1. Raise the public sector retirement age to the state pension age for existing public sector workers as soon as possible. This is completely fair, given that public sector workers no longer earn less than their private sector counterparts. It is not, as the unions claim, a breach of contract, any more than the decisions to raise the state pension age are a breach of the national insurance contract. Let’s have equal treatment for public and private sector workers. This should reduce the unfunded liability considerably.
2. Get serious on restraining public spending. This means abolishing individual agencies and programmes that are unnecessary, rather than merely shuffling the deckchairs (as in the Gershon process), and in the case of the re-named DTI abolishing whole departments. This will allow taxes to be reduced and the deficit to be eliminated. Part of future budget surpluses can then be put into a special "Future Fund" to pay off part of the remainder of the currently unfunded liabilities, as Australia is doing at the moment.
If these two suggestions are enacted, the amount left over will be drastically reduced, making life easier for taxpayers. So which Party will get serious about public sector pensions? The problem is not going to go away.
The first comes from Thurrock Council where we have bad news for the Bus service, but good news for the Mayor. They’re looking for a chauffeur service to ferry the Mayor around the borough…nice work if you can get it.
Secondly, Renfrewshire Council is refurbishing its chambers at a tender (and cost to the taxpayer) of £100,000. But it’s not a warts-and-all-change, it’s £100,000 for new desks or as they put it “bespoke panel-ended furniture and arched desking”.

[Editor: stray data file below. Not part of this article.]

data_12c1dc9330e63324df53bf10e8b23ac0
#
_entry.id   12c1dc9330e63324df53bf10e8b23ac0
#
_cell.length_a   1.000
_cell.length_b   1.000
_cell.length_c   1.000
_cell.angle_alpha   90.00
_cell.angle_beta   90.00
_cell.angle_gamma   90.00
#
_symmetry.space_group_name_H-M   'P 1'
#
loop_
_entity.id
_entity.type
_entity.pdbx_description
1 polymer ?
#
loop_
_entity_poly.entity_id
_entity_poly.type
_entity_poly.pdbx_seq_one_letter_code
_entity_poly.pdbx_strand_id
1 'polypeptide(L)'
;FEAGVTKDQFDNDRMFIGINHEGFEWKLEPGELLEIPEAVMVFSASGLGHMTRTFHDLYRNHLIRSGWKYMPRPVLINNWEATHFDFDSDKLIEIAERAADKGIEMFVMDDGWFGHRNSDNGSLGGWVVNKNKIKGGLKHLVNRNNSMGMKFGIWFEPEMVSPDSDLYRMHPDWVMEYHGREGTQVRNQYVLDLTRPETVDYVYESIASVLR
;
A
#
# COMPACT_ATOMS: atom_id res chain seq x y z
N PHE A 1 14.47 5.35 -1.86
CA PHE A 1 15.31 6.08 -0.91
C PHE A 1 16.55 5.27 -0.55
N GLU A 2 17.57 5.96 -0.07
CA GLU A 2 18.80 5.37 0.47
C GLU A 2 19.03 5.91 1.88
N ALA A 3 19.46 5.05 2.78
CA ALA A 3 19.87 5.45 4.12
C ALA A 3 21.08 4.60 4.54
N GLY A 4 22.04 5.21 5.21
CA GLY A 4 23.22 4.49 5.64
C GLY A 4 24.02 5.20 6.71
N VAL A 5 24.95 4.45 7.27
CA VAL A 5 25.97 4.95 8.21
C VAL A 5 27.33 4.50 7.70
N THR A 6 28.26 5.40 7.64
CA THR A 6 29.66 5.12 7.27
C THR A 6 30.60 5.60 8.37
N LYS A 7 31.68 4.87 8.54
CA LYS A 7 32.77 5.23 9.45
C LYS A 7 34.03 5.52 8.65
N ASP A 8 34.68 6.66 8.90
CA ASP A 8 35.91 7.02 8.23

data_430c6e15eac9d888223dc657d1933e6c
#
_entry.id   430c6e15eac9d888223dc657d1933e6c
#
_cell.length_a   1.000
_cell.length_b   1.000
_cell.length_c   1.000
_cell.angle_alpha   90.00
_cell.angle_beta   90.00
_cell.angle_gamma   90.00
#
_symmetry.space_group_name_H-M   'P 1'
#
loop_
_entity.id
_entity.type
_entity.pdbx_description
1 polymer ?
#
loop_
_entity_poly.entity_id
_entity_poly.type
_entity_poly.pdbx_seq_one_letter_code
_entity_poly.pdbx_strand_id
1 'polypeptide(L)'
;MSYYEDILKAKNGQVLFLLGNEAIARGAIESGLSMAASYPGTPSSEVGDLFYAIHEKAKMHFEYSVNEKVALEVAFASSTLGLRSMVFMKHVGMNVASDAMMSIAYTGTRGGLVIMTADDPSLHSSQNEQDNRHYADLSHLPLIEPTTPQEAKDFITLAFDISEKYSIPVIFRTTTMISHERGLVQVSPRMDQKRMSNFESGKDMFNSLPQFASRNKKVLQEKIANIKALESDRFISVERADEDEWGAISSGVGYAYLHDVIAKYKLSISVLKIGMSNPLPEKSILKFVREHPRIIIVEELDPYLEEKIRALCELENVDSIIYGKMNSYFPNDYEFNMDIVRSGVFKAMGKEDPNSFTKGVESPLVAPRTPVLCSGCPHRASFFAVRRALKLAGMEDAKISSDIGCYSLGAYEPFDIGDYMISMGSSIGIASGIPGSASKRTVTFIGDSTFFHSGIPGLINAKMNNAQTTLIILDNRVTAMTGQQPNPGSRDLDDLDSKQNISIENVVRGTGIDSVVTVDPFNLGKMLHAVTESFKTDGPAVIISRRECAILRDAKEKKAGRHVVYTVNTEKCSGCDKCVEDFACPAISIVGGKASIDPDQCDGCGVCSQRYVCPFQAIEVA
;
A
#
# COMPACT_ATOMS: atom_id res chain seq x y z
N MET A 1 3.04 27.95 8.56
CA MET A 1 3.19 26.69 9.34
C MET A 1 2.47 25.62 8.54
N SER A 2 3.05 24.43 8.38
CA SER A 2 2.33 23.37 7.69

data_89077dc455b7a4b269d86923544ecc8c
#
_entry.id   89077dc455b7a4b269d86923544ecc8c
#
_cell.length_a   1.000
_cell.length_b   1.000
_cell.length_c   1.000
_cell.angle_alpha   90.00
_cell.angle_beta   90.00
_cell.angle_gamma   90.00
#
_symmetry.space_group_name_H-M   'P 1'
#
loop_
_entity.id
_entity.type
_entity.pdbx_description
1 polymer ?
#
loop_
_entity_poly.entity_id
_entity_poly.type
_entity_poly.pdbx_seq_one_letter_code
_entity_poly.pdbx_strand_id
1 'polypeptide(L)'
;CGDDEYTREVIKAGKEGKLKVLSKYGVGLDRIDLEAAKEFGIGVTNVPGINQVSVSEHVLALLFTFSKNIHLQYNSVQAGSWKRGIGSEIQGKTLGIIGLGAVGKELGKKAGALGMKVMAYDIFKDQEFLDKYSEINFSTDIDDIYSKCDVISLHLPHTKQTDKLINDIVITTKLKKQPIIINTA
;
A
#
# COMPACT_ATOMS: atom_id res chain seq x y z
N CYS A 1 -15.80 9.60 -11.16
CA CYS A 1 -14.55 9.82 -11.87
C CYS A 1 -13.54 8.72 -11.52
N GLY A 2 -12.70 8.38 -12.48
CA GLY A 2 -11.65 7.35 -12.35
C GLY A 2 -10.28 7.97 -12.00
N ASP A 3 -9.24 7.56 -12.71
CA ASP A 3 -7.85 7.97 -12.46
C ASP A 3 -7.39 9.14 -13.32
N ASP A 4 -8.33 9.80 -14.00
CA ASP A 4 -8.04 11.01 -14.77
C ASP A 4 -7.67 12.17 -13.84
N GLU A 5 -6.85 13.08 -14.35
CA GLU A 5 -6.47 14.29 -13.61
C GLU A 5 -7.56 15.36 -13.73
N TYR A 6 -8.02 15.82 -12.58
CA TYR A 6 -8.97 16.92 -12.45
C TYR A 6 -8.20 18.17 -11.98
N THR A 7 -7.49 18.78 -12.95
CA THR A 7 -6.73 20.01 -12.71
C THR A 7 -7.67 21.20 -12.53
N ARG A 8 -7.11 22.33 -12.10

Finally, the Ministry of Defence are looking to spend £25,000 on a trip to Greenland…just in time for Christmas too.
You can find that and more here.
If you know of anything your local authority does to waste your money then email me at [email protected] to expose councils squandering your money. Wouldn’t it be great if local government had to think twice before wasting our money because they know we are there, ready to hold them to account?
Tax-news.com reports that Canadian Liberals, who reduced the federal corporation tax rate from 28 per cent to 19 per cent when in office, are now proposing to reduce the rate even more, and by more than the 0.5 per cent reduction proposed by the incumbent Conservative Party:
Liberal Leader Stephane Dion has pledged to further reduce the Canadian federal corporate tax rate to better compete with other countries and strengthen Canada’s economic sovereignty. …Dion told the Economic Club of Toronto…"A lower corporate tax rate is a powerful weapon in the federal government’s arsenal to generate more investment, higher living standards and better jobs." …The previous Liberal government reduced the federal corporate tax rate to 19% from 28%. Dion said he would go deeper than the Conservatives have done with their reduction to 18.5% in 2011. …"If you lower the corporate tax rate, you lower the cost of capital for Canadian companies. Therefore, these companies are induced to spend more on capital equipment. As for foreign investment, we need a big hook to snare investment, including Canadian investment, that might otherwise go south of the border. Finally, it would strengthen Canadian companies against foreign takeover," Dion concluded.
It’s great news for taxpayers when politicians are competing with each other to reduce taxes. The same argument for corporation tax reduction applies in Britain too…